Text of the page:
The Importance of Having Choices as Someone With Ulcerative Colitis
My first experience in a hospital was my sophomore year of college. I had managed to go 20 years without a broken bone or serious illness, so when I was assigned to do my music therapy clinical at a children’s hospital I was completely non-empathetic toward the needs of a hospitalized child.
My supervisor was very informative. She constantly emphasized the importance of choice, so I listened and always brought multiple colors of every instrument and an array of songs from every genre so the kids could have full control of the music-making experience. These options were supposed to give them some control of their surroundings and their condition. I knew choice was important, but it took losing control of my own body to understand why.
I got diagnosed with ulcerative colitis a couple of months after my hospital practicum ended. I could write a whole book on the way colitis changed my life, but for this essay the important fact is that life as I knew it was taken from me. I was newly 21 and instead of going out for cocktails with my friends, I was taking a cocktail of vitamins and steroids then going to bed early. I went from being an athlete and active member of student organizations to a frequent attendant at the doctor’s office and a two-time colonoscopy champion in the course of one semester. I was robbed of my energy and my only option was to keep listening to my doctor.
During my weekly outpatient hospital stay (iron infusions, ftw), I was trying to study for finals when a volunteer with a cart came to my chair. She asked me what I wanted for lunch and listed for me all the sandwich fillings I could choose from. The variety of choices was exciting and a pleasant change of pace from my usual hospital conversations. As I chose my filling she reached into the cart and then asked one more questions “white bread or whole wheat?” I was overcome with emotion as I held my whole-wheat egg salad sandwich because someone was actually asking me what I wanted to put in my body, down to the type of bread.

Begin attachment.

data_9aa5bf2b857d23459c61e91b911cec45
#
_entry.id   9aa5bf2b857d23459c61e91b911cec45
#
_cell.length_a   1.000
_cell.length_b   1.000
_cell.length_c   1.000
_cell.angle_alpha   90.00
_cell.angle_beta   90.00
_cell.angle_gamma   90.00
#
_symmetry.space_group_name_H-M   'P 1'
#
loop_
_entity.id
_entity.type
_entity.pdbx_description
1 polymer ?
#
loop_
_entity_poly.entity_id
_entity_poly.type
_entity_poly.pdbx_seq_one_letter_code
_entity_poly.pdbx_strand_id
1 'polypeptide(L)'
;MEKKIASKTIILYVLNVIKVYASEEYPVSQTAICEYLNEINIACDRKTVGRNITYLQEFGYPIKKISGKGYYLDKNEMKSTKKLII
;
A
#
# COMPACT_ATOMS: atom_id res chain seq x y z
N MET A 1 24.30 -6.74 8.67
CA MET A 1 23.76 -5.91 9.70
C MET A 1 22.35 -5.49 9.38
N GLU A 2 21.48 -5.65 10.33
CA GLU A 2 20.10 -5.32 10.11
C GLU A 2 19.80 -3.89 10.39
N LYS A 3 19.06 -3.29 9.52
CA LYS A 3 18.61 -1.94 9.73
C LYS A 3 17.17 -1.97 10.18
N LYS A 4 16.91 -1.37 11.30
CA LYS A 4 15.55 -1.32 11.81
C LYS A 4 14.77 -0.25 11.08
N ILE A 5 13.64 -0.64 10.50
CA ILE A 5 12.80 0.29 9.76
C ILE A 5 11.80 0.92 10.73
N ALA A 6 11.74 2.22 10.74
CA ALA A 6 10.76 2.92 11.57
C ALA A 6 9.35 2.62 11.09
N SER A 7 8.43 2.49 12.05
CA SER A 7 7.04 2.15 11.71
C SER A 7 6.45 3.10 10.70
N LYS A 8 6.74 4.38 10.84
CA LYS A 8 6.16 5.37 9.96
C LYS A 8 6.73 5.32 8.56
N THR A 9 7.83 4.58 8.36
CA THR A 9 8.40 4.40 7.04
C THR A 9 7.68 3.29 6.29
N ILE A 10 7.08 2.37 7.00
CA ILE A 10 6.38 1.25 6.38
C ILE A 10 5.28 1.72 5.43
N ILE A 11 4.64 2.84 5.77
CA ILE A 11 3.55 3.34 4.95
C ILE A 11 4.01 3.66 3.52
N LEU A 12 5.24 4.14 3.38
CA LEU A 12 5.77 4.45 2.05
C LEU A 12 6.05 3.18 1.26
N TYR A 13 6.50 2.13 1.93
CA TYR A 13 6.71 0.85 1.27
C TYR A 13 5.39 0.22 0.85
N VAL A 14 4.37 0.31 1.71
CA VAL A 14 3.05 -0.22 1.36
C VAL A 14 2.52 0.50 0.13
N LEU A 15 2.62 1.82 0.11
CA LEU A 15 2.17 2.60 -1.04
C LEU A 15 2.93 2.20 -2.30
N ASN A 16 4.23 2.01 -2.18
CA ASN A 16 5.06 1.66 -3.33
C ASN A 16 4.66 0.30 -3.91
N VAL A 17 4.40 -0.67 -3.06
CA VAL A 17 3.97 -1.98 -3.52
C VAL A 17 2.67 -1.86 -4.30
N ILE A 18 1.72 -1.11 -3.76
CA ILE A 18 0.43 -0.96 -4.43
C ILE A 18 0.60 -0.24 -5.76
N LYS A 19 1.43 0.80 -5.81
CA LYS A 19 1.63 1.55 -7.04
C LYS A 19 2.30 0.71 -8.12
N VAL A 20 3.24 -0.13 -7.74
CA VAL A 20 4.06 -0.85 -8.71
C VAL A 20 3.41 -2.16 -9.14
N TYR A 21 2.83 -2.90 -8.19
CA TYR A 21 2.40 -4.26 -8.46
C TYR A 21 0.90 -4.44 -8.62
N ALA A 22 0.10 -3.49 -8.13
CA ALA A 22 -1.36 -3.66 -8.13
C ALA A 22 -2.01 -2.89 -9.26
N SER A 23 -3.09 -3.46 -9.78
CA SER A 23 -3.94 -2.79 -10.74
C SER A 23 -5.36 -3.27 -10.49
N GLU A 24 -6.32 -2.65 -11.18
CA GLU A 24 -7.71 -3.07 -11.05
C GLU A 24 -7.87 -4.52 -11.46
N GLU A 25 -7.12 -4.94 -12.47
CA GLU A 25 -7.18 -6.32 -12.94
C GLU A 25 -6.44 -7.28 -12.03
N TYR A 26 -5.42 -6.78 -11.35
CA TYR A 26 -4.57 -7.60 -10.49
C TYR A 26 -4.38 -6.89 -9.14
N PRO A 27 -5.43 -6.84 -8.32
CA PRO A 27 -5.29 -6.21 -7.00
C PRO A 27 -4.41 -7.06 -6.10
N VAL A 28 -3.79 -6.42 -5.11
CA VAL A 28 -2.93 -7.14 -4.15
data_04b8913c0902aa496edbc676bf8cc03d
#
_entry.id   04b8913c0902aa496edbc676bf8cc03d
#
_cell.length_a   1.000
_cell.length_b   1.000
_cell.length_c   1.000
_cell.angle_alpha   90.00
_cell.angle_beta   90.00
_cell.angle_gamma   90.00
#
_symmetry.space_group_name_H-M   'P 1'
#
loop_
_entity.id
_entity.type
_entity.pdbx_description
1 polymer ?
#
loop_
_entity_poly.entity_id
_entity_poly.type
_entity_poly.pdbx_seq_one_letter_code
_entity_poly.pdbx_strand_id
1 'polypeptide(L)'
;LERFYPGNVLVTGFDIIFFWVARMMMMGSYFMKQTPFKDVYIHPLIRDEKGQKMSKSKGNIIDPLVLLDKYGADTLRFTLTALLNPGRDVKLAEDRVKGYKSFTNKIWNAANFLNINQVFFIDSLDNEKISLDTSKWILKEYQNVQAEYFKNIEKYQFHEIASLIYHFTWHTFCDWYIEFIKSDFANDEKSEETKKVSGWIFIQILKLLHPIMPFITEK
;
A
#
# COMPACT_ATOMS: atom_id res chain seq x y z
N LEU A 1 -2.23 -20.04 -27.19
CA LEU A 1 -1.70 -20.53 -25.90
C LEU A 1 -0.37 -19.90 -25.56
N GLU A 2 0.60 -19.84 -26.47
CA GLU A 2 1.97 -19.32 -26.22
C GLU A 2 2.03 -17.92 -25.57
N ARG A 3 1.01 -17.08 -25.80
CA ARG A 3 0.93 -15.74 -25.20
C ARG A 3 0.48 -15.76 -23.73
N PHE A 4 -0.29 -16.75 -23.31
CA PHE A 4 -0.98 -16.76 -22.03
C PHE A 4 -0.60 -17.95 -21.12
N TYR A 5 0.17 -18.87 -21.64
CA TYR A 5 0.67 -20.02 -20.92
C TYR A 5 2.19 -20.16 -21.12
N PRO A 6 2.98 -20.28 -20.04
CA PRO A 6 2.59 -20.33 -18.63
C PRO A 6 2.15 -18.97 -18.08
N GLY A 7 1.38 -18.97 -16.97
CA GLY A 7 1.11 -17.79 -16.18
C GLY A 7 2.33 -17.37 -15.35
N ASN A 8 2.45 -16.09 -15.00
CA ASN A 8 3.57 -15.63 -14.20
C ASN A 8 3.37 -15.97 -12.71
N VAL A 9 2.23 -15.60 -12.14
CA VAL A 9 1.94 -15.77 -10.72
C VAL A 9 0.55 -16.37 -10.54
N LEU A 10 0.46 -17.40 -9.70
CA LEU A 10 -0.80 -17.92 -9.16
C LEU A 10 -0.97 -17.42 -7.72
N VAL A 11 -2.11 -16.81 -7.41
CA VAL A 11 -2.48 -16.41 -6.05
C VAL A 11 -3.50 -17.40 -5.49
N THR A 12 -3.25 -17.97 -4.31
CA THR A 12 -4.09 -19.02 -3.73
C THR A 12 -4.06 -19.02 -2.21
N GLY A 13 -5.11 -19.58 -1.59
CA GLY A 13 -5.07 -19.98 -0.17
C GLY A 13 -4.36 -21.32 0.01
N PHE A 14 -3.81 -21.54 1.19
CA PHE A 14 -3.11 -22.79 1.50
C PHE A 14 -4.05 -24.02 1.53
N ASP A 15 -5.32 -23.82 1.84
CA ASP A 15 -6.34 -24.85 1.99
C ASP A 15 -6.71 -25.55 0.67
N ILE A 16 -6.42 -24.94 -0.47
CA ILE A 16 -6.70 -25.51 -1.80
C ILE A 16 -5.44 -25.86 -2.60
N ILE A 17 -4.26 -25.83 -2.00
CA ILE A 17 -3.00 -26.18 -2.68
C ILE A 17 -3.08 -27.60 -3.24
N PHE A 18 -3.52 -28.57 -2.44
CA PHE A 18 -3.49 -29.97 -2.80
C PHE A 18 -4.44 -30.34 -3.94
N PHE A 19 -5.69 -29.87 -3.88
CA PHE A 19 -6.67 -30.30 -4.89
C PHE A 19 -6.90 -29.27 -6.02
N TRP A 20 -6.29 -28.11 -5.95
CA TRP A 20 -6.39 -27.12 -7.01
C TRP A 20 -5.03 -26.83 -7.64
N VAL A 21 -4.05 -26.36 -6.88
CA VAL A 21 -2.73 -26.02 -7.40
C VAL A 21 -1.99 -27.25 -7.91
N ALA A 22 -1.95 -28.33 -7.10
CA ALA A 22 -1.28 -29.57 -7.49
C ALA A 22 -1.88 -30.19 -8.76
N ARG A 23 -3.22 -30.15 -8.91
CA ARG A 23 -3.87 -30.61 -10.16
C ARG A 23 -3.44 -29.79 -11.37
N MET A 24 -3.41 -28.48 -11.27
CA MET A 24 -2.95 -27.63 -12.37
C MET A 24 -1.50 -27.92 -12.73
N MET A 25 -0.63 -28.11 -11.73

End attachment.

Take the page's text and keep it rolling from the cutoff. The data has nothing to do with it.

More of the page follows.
After that I understood the value of choice. When you are sick you have no choice in how your body is going to act. You have some choices in treatment options and those become narrower when looking at insurance coverage and risks. But you can choose what color maraca you want to shake with the music therapist, and you can choose your sandwich, and sometimes those seemingly trivial choices are what you need to gain a say on something in your life.
From that point on, I went through my remaining semesters of college making every choice in my power. I chose to sleep when I was tired, to celebrate when I had energy. These choices empowered me and eventually I chose to not just listen to my doctor but have a discussion. I chose to question treatment options and seek a second opinion when I wanted more options to better suit my lifestyle. As cliché as I am for saying this, I did choose to take my life back because a sandwich showed me that my diagnosis can only take what I give it the power to take.
Three years and a college degree later, I am choosing a life that fulfills me. I took a job as a music therapist where I can give clients choices every day. While everyone has a different diagnosis and story, I know from experience that inevitably every diagnosis comes with the sense of loss of control, and I can proudly provide options to give that control back every day. And that’s my silver lining and the reason I will be forever grateful to colitis.
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Thinkstock photo via DragonImages.